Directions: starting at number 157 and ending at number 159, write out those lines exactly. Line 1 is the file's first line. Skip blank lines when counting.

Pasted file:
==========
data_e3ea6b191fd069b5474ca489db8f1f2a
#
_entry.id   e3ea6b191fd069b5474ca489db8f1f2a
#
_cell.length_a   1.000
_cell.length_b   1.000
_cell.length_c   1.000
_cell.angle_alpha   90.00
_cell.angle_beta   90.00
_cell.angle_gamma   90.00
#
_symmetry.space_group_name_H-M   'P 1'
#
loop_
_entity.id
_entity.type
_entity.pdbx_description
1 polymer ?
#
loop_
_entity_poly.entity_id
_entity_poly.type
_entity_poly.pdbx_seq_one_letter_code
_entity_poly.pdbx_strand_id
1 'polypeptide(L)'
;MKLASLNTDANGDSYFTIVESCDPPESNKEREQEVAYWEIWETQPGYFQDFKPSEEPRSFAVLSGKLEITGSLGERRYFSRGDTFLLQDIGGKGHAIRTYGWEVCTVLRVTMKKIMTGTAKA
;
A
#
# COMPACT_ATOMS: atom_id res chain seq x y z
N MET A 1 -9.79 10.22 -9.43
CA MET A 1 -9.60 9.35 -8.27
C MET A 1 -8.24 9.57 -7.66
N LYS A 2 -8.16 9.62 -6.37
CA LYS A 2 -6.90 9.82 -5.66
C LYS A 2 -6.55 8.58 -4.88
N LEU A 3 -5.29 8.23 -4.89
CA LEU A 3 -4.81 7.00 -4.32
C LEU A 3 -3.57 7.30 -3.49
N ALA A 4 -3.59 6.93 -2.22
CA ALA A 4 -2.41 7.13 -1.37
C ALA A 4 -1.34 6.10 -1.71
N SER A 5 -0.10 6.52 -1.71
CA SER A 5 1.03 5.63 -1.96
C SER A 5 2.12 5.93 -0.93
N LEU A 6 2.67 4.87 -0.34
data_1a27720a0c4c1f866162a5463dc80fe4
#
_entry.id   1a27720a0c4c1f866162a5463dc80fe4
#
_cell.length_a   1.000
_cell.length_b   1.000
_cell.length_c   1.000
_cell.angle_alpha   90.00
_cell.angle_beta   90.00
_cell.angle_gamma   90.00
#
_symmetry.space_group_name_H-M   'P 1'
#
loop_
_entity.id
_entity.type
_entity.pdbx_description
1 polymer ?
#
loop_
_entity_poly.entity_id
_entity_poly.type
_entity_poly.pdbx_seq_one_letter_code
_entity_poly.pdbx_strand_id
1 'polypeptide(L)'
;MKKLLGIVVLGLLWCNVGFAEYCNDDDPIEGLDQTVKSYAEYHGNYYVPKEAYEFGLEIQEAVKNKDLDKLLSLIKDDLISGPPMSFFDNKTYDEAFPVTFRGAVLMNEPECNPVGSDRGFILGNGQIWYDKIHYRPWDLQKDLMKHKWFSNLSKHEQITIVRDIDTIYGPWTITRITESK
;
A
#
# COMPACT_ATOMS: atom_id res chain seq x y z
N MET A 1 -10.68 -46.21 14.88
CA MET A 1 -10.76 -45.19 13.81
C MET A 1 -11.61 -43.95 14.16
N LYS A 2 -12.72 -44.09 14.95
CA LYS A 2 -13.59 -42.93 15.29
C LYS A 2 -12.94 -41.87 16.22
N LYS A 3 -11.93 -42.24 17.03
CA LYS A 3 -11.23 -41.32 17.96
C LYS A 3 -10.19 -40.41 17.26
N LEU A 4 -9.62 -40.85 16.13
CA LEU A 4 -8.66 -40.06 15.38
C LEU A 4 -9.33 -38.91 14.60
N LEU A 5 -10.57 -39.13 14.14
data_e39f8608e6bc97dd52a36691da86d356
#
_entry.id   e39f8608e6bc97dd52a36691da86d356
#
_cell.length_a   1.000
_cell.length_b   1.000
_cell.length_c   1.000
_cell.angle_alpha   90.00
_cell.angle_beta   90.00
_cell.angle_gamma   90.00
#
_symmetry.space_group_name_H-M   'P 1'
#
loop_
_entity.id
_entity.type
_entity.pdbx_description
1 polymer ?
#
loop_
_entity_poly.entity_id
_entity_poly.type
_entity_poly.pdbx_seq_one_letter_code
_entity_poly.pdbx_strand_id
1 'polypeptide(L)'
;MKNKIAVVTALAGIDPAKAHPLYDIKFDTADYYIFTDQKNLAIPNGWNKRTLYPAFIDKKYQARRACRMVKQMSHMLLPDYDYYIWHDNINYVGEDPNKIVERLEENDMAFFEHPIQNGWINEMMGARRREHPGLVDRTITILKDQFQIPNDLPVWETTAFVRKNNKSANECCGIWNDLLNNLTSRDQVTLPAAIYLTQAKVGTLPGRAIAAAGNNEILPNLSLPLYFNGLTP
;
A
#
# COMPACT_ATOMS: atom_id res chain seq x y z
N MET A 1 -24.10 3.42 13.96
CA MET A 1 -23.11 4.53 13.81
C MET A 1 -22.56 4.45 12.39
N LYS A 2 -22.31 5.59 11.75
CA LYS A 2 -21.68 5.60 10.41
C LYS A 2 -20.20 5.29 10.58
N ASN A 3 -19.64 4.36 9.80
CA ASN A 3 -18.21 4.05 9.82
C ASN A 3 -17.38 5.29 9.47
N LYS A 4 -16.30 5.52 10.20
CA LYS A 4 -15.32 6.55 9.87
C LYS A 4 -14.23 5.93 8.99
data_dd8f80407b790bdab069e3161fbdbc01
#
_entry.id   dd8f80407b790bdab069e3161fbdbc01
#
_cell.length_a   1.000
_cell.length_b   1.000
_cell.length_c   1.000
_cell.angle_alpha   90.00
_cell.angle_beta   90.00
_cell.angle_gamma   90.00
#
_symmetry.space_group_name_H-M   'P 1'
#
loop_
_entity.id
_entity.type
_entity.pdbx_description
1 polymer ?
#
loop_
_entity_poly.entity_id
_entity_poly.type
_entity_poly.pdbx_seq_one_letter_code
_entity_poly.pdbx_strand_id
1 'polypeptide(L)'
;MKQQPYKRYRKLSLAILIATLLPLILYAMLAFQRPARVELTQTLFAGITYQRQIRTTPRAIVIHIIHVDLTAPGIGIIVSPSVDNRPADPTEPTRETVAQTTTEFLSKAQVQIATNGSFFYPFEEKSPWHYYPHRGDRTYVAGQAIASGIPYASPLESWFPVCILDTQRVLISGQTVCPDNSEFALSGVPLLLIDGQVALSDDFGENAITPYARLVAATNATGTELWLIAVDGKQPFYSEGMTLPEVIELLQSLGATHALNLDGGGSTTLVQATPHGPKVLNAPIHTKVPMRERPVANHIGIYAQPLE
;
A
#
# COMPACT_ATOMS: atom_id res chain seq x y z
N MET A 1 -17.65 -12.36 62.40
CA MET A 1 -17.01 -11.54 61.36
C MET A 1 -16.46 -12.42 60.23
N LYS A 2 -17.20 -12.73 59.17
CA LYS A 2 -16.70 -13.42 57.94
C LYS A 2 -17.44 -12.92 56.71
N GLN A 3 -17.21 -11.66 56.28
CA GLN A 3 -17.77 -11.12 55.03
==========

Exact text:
;MKQQPYKRYRKLSLAILIATLLPLILYAMLAFQRPARVELTQTLFAGITYQRQIRTTPRAIVIHIIHVDLTAPGIGIIVSPSVDNRPADPTEPTRETVAQTTTEFLSKAQVQIATNGSFFYPFEEKSPWHYYPHRGDRTYVAGQAIASGIPYASPLESWFPVCILDTQRVLISGQTVCPDNSEFALSGVPLLLIDGQVALSDDFGENAITPYARLVAATNATGTELWLIAVDGKQPFYSEGMTLPEVIELLQSLGATHALNLDGGGSTTLVQATPHGPKVLNAPIHTKVPMRERPVANHIGIYAQPLE
;
A